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The biggest hang-up, according to a report from IT products and services firm CDW, turns out most often to be poor salesmanship on the part of the IT departments' video conferencing evangelists. Too often, they try to sway business leaders to foot the bill for the initial outlay for this Star Trek-like collaboration technology without providing either hard and fast return-on-investment figures or at least some well-defined, clearly articulated and measureable soft ROI benefits for their pet projects.
The net result, according to CDW's "Video Conferencing Straw Poll," is that only the largest enterprise customers have implemented video conferencing equipment and applications and most of them are content with the basic peer-to-peer (70%) and multisite meeting room variety (59%).
The really exciting stuff, the so-called immersive telepresence technology that uses high-definition, life-sized images to simulate in-person meetings down to the very detail of entering a virtual conference room, is what excites most companies the most, but provides the most challenges in terms of cost and complexity because it's such a bandwidth hog.
"What CDW has found, with all of the videoconferencing platforms that we offer, is that 'any-to-any' communication is driving tremendous growth in video conferencing," Bill Coe, business development manager of CDW's video solutions group, said in an email. "Today, people on desktops, tablets, or Android devices can participate seamlessly in conferences across all of the other platforms, including immersive telepresence. No one has to be siloed any more because of the platform they choose, and that has completely turned the tide in the video conferencing arena."
The CDW survey, which polled 631 IT and telecommunications managers in November and December, found that only one in five is currently using immersive telepresence technology for various collaboration, training and sales endeavors. But another 48% are planning to implement it within the next two years, making it the hot spot for video conferencing and unified communications vendors.
"Immersive telepresence is in many ways 'videoconferencing with rules,'" Gartner analyst Robert Mason said in an email. "By delivering a more prescriptive environment with a greater propensity to attach managed services, immersive telepresence delivers a more repeatable, reliable, and higher quality experience for meeting participants."
For older workers, this might seem a little too sci-fi to be believed. But for younger workers and customers who grew up playing 3-D video games, use Skype as their primary telephone service, and share videos on Facebook the way their older colleagues handed out business cards, this technology takes enterprise collaboration to its next logical level.
"As telepresence continues to mature, the new frontier will be how these systems more seamlessly integrate in the broader collaboration ecosystem, including investments in unified communications," Mason said.
But before any new frontiers are explored, the bean counters still need to be convinced of the need and value, and the IT department has to make sure it has the network infrastructure in place to make it work.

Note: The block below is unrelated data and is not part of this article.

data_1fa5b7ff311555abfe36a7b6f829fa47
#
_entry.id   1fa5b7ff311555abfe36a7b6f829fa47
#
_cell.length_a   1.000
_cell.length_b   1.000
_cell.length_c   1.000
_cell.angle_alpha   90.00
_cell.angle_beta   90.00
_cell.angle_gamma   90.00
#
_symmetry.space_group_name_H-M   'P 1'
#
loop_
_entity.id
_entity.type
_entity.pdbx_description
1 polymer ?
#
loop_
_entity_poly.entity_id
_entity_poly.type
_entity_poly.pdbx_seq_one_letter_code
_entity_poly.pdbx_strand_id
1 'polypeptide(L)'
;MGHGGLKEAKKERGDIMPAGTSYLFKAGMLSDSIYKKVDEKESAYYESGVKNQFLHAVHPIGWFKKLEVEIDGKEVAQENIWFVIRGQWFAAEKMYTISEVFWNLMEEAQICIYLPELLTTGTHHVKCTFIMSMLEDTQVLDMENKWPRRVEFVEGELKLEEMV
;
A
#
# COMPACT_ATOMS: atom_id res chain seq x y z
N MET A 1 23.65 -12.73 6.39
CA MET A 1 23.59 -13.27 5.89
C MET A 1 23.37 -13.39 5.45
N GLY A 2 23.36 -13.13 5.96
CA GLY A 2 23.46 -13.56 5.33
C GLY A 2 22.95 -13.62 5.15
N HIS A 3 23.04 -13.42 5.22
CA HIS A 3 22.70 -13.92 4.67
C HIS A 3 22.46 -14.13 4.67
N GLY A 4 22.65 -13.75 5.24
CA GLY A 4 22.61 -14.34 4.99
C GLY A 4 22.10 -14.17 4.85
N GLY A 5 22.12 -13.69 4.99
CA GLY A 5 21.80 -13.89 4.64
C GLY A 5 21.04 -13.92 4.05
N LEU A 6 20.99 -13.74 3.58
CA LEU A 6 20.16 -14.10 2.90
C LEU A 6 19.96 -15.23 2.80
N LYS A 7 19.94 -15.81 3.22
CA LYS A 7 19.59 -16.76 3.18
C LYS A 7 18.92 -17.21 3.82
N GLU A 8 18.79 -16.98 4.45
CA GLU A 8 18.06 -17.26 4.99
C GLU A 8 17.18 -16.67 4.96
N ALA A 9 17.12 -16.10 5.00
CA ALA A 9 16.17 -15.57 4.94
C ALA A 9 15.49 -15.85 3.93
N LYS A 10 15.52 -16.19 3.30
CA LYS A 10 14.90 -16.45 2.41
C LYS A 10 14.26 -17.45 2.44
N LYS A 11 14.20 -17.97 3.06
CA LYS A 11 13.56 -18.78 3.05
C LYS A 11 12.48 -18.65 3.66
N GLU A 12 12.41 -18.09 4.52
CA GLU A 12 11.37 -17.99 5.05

From a cost perspective, video conferencing proponents too often overstate the importance of saving money on travel expenses rather than the legitimate and sometimes harder to quantify benefits virtual collaboration provides to their employees and their customers. That's not to say travel costs are an inconsequential way to trim costs, but there are bigger fish to fry.
In fact, 56% of respondents running video conferencing in their companies said they track hard dollar ROI (travel expenses, mainly) while 58% are actively tracking and reporting their soft ROI--in other words, their productivity gains.
These benefits include money saved from reduced meeting times, improved employee productivity, dollars saved from faster time to market, and better relationships with suppliers and third-party vendors.
Coe said very few organizations invest the time and money in immersive telepresence just to satisfy their curiosity about the technology. They usually have a specific problem they want to fix and believe that giving all participants a full view of each other's body language, facial inflections, and other tiny but critical details allows for greater collaboration than other modes of video conferencing.
"We may talk to a manufacturer whose goal is to bring their products to market faster and what immersive telepresence means is they don't need to transport prototypes and people around as much," he said. "If they can shorten their time to market by four weeks, they can usually see a tangible, financial benefit that more than justifies the investment in conferencing technology."
In this same vein, webcasting and virtual events facilitator ON24 released results this week from another survey that found that 88% of executives prefer virtual training programs because they're cheaper than in-person options and 67% said that they enable their human resources staff to allocate their time more efficiently. Coe said the cost to modify one room in one company location for immersive telepresence ranges between $40,000 to $200,000, depending on "how all-encompassing the customer wants to make it."
According to Gartner, video conferencing vendors like CDW, Cisco Systems, and Polycom find themselves right in the middle of a video conferencing boom with the market poised for a compound annual growth rate of 17.8% through 2013, peaking at total worldwide sales of more than $8.6 billion. "While most enterprises remain focused on the hard-dollar cost avoidance of travel displacement, telepresence is increasingly effective at connecting to vendors and strategic partners for high value dialogs," Mason said.